SANTA CLARA -- You had to see him floating through the locker room last weekend, standing for interviews, sitting for more interviews, walking and stopping for even more interviews, grinning all the while.
Finally, after soaking in the moment for the better part of an hour, Patrick Willis took a deep breath and began peeling off his armor. His team, the 49ers, had won the NFC Championship game. He had excelled. He had led.
There was no concealing how much it meant to Willis.
The magnificent inside linebacker realized at that moment, and it was clear throughout this week, that he had taken the final, difficult step toward his first Super Bowl and a giant leap toward his professional destiny.
Willis turned 28 on Friday and he clearly is ready at last to claim for himself the throne set aside for the NFL's signature defensive player while also carrying the torch gripped by the league's greatest inside linebacker.
Baltimore Ravens linebacker Ray Lewis, who held both distinctions for more than a decade, is willing to abdicate and surrender them to Willis.
"P. Willis, that's a young lion, man, that I talk to a lot," Lewis told reporters this week in Baltimore. "I talk to him a lot. We just got to texting two days ago. He was just really talking about the feeling and how surreal it is for him."
Even if Lewis, 37, weren't ready to relinquish his stature, Patrick was coming for it.
Drafted 11th overall in 2007, Willis introduced himself to the NFL with the force of a tidal wave. Playing the game in constant overdrive, he earned a starting spot in training camp, made 15 tackles in his NFL debut. He was first-team All-Pro as a rookie and has been selected for the Pro Bowl in each of his six seasons.
Though Willis already is on the radar of the Hall of Fame selection committee, there is one empty space on his résumé. He will try to fill it next weekend in New Orleans. It's symbolic, perhaps poetic, that he must go through Lewis and the Ravens.
"I was just a big fan of his, period," Willis said. "Just his enthusiasm on the field, the passion he plays with. I've always been a big fan of those who play with passion, such as Ray Lewis.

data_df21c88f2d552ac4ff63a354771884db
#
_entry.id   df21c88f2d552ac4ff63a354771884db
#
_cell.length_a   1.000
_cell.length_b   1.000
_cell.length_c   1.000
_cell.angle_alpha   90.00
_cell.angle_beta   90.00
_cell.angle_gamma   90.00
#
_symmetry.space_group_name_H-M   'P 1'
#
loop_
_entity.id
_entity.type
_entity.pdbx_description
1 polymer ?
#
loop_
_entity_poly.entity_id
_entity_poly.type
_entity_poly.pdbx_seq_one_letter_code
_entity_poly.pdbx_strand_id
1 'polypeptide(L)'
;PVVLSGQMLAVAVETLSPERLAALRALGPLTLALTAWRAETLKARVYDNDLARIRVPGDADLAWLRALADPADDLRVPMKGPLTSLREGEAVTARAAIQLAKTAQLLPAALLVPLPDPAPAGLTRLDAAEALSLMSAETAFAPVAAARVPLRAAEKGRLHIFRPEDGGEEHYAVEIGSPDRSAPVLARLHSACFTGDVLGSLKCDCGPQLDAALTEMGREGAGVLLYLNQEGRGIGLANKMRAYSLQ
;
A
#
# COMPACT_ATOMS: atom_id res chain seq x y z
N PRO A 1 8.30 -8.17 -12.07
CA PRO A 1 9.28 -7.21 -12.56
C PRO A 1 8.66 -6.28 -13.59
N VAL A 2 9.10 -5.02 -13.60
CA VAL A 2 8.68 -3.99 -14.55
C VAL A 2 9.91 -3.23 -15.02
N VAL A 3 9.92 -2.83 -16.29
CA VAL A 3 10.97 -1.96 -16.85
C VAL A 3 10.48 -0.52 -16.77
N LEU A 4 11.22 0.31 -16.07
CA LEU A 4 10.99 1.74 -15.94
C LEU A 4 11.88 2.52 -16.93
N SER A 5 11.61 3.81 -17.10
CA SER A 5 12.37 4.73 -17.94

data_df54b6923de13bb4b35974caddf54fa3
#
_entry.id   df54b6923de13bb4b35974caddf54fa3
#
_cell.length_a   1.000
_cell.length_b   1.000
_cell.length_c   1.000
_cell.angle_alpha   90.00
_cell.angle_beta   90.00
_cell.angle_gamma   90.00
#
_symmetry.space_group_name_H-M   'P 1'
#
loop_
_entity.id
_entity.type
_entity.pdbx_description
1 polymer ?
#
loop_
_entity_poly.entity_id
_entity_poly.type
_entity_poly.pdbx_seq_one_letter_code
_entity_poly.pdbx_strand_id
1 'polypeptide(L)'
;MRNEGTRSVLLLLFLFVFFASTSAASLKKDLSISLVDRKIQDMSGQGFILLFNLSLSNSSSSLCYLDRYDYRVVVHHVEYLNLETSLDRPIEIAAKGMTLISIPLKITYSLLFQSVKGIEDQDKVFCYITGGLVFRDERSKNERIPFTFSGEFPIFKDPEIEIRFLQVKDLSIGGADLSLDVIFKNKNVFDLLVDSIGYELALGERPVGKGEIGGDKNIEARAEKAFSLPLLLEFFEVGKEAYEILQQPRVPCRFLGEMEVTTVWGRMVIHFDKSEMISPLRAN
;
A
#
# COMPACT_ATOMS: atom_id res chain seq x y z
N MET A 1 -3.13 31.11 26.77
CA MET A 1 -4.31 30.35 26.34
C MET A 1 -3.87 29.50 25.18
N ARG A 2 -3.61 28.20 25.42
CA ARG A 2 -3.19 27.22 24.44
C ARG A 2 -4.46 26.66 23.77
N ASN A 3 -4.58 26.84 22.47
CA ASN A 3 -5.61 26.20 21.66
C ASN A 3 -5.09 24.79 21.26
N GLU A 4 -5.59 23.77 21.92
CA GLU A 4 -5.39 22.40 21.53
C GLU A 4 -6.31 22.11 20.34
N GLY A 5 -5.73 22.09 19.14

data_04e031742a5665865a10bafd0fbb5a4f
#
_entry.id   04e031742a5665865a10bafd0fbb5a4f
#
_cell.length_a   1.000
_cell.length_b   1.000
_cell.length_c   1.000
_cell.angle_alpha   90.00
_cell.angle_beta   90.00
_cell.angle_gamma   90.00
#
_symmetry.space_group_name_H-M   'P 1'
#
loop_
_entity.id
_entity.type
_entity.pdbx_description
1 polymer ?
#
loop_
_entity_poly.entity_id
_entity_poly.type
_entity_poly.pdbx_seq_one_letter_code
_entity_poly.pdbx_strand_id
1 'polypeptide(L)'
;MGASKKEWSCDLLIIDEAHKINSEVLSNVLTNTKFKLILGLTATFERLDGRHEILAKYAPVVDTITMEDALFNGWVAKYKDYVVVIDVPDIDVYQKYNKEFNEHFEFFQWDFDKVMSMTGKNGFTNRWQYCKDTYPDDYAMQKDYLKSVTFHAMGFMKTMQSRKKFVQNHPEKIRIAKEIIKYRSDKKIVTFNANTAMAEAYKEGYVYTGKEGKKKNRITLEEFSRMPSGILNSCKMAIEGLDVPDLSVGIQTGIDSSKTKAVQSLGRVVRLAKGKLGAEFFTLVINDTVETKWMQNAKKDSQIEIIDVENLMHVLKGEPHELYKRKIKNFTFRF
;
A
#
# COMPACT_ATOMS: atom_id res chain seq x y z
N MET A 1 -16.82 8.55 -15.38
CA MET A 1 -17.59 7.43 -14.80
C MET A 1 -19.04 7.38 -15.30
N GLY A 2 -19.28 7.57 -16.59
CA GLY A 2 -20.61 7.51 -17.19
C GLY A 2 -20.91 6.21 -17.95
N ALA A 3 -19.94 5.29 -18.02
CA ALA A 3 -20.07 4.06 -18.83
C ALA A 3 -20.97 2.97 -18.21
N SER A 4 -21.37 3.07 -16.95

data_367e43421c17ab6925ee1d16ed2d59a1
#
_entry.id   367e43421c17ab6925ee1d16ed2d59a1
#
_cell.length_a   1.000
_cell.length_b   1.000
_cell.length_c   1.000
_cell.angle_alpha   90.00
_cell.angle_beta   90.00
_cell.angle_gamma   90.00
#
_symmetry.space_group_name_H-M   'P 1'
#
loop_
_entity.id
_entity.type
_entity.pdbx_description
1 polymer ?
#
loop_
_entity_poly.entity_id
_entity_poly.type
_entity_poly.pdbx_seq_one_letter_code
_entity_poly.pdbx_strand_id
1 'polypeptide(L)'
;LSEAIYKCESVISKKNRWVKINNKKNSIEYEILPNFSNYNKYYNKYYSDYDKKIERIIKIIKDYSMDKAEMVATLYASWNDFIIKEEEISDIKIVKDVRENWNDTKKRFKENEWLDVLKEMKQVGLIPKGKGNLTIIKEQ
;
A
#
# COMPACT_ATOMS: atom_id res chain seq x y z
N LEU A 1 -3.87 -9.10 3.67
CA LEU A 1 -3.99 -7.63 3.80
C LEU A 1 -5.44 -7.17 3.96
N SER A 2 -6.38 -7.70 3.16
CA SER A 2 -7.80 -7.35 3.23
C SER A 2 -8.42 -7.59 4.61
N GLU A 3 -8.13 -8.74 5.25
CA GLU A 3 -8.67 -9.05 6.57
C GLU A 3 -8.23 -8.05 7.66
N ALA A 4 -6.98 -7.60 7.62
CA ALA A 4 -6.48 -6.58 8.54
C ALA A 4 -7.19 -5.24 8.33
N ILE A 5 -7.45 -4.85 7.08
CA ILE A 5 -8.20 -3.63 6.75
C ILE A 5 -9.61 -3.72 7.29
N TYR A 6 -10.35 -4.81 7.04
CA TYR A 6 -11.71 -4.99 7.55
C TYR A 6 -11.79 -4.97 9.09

"People always want to make comparisons and talk about torches ... but at the end of the day, I can only be the best player I can be. If at the end of the day, I can look at the mirror and ask myself: Did I give my all? If by my measure I can say, 'Yes,' it really doesn't matter what anyone else says."
In terms of effort and intensity, Lewis and Willis are very much alike. They never, ever coast. They always bring everything they can possibly summon. Though they don't play the exact same position -- Willis' teammate NaVorro Bowman's duties are more similar to Lewis than those of Willis -- they bring the same edge to their unit.
Lewis and Willis wear the same number, 52, and in many ways they have the same presence and make the same impact on the field.
There also was some shared sameness to their childhoods, Lewis growing up with an absentee father, Elbert Ray Jackson, and Willis growing up with a biological father whose struggle with addictions forced Patrick into an adult role when he was barely 13.
And yet Willis and Lewis are very different men -- very, very different.
Lewis, a born-again Christian, has the checkered past, notably the guilty plea to a misdemeanor charge for his involvement in a double homicide that took place near an Atlanta nightclub during Super Bowl week in 2000. He was, for a time, the most visible symbol of athletes gone wild.
Willis, also a man of deep faith, has spent six years in the big time without so much as a rumor of scandal or wrongdoing. He's much more reserved in public and still trying to get comfortable with the amount of attention in which Lewis basks.
"He's a great, great, great young man," Lewis said this week, "and I'm really excited for him and happy for him as well."
There is no doubt, though, that the two friends are at peer level on the field. Or that Willis has gained much from his relationship with Lewis.
"Ray's one of those guys that loves to give his wisdom, give his knowledge," Willis said. "And I'm the type that loves to listen. Anybody who's been there and done that -- especially a guy that's played a long time and been consistently amazing at what he does -- I can sit and listen all day."
Willis understands what is at stake. There is a team to represent, a Super Bowl to be won, a crowning achievement to be pursued, a legacy to be defined.
As good as it feels to get this far, he knows how much better it would be if he were to conquer not only the moment but also the most commanding figure in the game.
He may not have Ray's charisma, but he will not have Ray's baggage. There is no doubt Patrick prefers it that way.
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